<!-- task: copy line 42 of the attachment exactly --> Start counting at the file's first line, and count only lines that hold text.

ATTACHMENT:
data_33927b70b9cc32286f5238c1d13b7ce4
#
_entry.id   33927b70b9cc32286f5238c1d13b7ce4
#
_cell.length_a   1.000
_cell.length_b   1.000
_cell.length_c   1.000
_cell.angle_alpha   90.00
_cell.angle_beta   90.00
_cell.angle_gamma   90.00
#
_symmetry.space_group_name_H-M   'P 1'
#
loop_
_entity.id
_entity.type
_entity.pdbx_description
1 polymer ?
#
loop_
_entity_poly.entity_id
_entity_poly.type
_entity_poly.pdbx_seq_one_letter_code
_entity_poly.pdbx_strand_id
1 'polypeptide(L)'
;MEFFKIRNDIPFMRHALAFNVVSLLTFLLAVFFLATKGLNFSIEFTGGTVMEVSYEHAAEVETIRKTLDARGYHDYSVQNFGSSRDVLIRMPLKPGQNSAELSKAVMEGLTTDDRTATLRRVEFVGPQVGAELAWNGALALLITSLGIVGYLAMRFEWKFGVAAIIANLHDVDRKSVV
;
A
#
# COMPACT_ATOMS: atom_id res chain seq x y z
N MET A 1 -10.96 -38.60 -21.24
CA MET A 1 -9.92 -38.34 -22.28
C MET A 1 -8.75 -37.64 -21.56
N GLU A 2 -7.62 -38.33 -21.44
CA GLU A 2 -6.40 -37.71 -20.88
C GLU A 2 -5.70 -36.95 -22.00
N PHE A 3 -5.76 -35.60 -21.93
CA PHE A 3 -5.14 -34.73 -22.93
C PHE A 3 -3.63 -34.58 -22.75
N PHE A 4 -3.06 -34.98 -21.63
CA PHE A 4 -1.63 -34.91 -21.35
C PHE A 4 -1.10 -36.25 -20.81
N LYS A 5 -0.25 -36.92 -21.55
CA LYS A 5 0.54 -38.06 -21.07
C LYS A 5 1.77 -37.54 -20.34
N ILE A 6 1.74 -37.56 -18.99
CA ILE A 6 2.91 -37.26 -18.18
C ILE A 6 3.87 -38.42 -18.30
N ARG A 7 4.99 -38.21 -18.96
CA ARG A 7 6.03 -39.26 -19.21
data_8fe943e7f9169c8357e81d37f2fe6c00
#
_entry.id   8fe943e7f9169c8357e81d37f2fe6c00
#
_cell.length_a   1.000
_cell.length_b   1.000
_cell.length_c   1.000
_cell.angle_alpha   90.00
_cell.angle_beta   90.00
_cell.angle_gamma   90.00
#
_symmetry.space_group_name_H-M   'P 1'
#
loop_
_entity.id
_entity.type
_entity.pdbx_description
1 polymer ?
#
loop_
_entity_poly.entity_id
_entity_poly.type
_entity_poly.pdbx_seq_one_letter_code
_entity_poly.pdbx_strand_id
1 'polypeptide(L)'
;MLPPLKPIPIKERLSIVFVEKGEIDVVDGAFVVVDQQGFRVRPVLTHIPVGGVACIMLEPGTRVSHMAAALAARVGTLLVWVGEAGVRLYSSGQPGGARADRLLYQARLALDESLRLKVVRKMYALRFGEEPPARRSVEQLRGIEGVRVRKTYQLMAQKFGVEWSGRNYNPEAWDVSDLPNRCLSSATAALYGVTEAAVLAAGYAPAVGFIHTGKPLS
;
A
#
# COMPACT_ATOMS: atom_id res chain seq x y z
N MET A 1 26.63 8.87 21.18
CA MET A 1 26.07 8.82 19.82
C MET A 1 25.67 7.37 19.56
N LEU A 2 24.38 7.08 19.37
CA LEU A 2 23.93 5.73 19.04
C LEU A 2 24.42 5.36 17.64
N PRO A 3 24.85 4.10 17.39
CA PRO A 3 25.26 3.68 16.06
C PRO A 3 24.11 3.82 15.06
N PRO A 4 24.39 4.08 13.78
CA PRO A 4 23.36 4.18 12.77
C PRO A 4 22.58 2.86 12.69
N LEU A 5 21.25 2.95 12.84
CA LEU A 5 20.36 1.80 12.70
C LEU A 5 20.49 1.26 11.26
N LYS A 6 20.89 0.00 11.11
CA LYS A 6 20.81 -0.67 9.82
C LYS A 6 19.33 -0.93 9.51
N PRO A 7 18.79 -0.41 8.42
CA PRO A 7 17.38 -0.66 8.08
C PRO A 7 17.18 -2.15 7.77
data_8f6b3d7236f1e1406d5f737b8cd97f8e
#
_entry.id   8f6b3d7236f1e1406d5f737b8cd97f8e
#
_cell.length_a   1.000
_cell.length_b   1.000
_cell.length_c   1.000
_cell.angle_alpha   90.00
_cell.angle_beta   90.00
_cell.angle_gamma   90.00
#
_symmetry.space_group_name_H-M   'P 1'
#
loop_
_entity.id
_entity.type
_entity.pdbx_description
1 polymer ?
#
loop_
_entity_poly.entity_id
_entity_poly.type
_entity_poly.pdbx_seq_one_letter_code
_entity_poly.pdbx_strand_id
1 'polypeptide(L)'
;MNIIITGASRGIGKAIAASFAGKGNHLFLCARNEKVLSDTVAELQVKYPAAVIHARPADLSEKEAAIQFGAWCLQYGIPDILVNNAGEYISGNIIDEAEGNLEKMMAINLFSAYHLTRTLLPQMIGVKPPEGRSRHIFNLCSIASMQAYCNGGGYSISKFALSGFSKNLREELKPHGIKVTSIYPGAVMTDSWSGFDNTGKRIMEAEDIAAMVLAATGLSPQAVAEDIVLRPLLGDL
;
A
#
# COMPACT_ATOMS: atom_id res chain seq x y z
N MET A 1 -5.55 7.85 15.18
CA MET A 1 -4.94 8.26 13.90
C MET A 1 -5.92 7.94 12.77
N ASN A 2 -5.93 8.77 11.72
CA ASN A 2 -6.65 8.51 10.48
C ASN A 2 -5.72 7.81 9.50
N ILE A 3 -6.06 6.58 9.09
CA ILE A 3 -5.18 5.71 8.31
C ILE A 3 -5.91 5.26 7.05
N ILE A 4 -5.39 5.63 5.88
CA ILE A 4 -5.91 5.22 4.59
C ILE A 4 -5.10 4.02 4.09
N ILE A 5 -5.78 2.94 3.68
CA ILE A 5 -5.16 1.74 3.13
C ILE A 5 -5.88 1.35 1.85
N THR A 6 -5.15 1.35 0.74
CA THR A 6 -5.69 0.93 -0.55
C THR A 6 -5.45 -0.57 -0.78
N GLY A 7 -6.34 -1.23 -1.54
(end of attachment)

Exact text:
C PHE A 4 -1.10 -36.25 -20.81